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Intraoperative use of balanced crystalloids versus 0.9% saline: a systematic review and meta-analysis of randomised controlled studies.

BACKGROUND: The evidence regarding optimal crystalloid use in the perioperative period remains unclear. As the primary aim of this study, we sought to summarise the data from RCTs examining whether use of balanced crystalloids compared with 0.9% saline (saline) leads to differences in patient-important outcomes.

METHODS: We searched Ovid MEDLINE, Embase, the Cochrane library, and, from inception until December 15, 2022, and included RCTs that intraoperatively randomised adult participants to receive either balanced fluids or saline. We pooled data using a random-effects model and present risk ratios (RRs) or mean differences (MDs), along with 95% confidence intervals (CIs). We assessed individual study risk of bias using the modified Cochrane tool, and certainty of evidence using GRADE.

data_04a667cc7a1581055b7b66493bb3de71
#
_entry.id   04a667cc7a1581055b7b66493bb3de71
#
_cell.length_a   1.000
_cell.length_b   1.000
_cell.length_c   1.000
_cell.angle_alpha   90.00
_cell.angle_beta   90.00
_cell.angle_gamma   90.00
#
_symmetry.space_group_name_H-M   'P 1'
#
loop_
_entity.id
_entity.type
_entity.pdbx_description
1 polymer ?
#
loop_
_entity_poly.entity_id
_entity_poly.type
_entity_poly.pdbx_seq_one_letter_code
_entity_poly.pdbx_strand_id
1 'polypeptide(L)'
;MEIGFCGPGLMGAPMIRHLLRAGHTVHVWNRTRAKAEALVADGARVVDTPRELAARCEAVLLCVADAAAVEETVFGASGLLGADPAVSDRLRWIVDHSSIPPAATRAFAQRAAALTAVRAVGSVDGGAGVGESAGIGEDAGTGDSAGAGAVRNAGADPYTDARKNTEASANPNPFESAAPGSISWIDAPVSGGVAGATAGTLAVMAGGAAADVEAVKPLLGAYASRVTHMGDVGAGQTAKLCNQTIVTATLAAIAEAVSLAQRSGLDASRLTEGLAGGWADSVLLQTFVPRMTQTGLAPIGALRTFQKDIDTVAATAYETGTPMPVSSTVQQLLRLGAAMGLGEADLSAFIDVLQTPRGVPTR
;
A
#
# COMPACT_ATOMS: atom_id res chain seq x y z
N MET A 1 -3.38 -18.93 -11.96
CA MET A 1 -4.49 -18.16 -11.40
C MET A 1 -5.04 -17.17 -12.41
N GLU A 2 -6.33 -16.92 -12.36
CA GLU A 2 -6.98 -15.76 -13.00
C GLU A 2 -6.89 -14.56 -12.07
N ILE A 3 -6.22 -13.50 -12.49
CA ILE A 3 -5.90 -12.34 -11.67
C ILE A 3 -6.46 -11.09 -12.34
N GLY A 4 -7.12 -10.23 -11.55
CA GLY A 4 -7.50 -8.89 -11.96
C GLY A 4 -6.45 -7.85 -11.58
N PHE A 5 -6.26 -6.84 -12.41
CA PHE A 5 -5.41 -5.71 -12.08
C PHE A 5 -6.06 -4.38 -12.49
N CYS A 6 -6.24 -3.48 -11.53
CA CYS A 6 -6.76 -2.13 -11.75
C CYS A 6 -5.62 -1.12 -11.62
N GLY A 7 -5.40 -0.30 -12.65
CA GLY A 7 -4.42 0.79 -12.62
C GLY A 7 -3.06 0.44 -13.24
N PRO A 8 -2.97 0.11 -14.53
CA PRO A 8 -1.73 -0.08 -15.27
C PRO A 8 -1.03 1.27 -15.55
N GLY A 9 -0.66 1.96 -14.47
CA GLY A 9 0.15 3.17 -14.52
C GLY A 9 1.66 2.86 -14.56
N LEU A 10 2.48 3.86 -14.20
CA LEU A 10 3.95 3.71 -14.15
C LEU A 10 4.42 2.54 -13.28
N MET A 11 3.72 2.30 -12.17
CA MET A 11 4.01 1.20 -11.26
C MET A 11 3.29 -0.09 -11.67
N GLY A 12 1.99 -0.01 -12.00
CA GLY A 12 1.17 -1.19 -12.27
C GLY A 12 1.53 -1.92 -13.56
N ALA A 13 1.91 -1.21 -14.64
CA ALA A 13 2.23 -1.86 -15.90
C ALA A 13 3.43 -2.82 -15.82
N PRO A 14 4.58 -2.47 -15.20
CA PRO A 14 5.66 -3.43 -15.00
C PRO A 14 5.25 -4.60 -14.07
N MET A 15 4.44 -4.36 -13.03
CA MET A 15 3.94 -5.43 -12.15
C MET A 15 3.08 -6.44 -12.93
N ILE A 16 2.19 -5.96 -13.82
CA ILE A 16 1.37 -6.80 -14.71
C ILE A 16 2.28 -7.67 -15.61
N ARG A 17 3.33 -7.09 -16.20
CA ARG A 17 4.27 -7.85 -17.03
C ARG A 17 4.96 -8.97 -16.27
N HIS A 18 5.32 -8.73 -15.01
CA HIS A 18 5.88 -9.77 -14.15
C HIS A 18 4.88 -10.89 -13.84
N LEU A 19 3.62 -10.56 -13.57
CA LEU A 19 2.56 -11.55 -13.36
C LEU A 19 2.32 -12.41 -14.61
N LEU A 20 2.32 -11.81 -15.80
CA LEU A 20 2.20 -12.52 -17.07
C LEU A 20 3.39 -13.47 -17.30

RESULTS: Of 5959 citations, we included 38 RCTs (n=3776 patients). Pooled analysis showed that intraoperative use of balanced fluids compared with saline had an uncertain effect on postoperative mortality analysed at the longest point of follow-up (RR 1.51, 95% CI: 0.42-5.36) and postoperative need for renal replacement therapy (RR 0.95, 95% CI: 0.56-1.59), both very low certainty. Furthermore, use of balanced crystalloids probably leads to a higher postoperative serum pH (MD 0.05, 95% CI: 0.04-0.06), moderate certainty.

CONCLUSIONS: Use of balanced crystalloids, compared with saline, in the perioperative setting has an uncertain effect on mortality and need for renal replacement therapy but probably improves postoperative acid-base status. Further research is needed to determine whether balanced crystalloid use affects patient-important outcomes.


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